Standard CS problems for teaching
One suggestion. Maybe this should be converted into an article on standard problems and programs used for teaching computer science. Off the top of my head I could think of the "8 queens problem" (recursion and backtracking) and the "Dining Philosophers Problem" (deadlocks). This could avoid having rather short article on topics like "Hello World" (just redirect Hello World to the new article). --Markus Baumeister 18:56, 12 March 2007 (CDT)
We'd probably have to break up an article such as that. The WP article for the Dining Philosophers is enormous in and of itself. Perhaps if we had an article that contained examples of such standard problems but did not describe them to their fullest but referred them to full articles then we could come up with some reasonable method of organizing articles such as these. --Paul Derry 23:49, 12 March 2007 (CDT)
Agreed - I just created this article on a whim. I didn't really think about the long-range impact of how it should be sorted and categorized into the encyclopedia. Where's the best place to create an article on standard problems / algorithms? I can see quite a few topics sprouting from an entry page as described above. --Will 00:11, 13 March 2007 (CDT)
Problems in Computer Science? Sounds reasonable. Any other ideas? --Paul Derry 11:11, 13 March 2007 (CDT)
- Well there are a lot of problems in computer science ;-) but that page should cover the notable ones used for teaching. How about "Scholary problems in Computer Science"? --Markus Baumeister 15:55, 13 March 2007 (CDT)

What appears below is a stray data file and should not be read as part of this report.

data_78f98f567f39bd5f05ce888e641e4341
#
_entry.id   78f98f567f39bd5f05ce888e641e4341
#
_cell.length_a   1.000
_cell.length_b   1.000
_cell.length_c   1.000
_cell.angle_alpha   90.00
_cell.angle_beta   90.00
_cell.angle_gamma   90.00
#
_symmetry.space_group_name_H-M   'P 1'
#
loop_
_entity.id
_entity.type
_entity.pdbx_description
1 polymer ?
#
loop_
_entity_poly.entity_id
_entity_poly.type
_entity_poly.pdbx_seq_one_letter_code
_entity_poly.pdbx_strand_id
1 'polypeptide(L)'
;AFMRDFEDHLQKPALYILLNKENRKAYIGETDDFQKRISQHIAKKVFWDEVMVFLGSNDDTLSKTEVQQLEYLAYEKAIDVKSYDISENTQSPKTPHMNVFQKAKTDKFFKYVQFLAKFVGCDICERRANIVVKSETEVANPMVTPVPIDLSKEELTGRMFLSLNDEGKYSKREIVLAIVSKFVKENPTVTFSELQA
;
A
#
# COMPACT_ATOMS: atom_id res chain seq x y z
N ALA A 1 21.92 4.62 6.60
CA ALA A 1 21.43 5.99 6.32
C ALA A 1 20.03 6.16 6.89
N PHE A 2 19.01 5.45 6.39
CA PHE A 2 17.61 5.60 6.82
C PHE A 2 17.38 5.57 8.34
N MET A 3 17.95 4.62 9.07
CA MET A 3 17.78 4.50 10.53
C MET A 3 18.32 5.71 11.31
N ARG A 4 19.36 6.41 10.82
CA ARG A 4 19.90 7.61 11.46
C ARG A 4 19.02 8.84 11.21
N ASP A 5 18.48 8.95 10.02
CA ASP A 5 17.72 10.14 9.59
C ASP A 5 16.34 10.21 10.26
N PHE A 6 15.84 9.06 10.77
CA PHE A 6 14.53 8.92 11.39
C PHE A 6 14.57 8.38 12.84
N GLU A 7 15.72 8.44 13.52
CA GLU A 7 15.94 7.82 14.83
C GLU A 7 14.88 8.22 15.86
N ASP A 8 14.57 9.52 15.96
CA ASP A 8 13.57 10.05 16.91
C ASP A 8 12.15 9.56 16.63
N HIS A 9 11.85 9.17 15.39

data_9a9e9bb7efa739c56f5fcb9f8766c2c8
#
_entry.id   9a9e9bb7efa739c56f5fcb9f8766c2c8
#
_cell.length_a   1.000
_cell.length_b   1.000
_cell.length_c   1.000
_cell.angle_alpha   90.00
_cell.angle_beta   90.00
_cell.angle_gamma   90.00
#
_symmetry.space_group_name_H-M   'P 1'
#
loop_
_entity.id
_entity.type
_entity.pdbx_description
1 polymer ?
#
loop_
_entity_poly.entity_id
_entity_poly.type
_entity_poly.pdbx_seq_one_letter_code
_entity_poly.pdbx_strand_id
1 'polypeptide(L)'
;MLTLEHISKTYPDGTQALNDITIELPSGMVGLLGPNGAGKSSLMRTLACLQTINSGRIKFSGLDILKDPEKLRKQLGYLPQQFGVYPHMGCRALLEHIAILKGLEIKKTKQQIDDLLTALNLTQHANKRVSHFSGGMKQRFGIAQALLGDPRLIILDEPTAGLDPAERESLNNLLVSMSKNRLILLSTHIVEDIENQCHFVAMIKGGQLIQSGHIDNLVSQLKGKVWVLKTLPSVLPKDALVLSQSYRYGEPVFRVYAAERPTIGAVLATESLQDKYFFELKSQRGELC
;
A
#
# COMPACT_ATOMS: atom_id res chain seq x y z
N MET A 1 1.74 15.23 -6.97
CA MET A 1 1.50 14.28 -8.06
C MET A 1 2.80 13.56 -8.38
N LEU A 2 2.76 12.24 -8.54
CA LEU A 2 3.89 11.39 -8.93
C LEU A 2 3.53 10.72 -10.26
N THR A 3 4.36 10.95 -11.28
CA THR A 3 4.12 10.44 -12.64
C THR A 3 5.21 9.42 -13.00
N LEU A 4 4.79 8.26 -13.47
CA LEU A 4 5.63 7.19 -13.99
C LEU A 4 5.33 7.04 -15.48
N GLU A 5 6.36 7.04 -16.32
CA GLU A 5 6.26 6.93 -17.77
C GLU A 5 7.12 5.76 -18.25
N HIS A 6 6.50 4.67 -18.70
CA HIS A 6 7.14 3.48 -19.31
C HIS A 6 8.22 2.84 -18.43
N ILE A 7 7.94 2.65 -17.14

- :) I like the sound of that one! --Paul Derry 16:27, 13 March 2007 (CDT)
Hm... I'm just going to link it to the Computer Workgroups page for the time being under Major Subtopics. I think the matter is relevant enough for that. --Paul Derry 19:15, 13 March 2007 (CDT)
What does this article aim to be?
Currently, it is just a list of examples (13 of them), covering the exact text of hello world in nearly every language invented. I don't think this should be the purpose of the article. Here is what I would like to see instead:
- Introduction, with K&R's original
- Significance (why hello world? Didactic significance, notes on textbook design before and after K&R)
- A few examples in other languages, each of which represents a different school of programming langauge (ex: C++ (similar), python (shortest?), etc.)
- The bigger picture (influence of hello world, metasyntactic variables foo, bar and baz, but please not "Hello World in Popular Culture")
There is really not very much to say about Hello, World in terms of history, geographic variation, etc. since it has been adopted by most textbooks. However, that is no reason for the article to be a "List of Hello Worlds".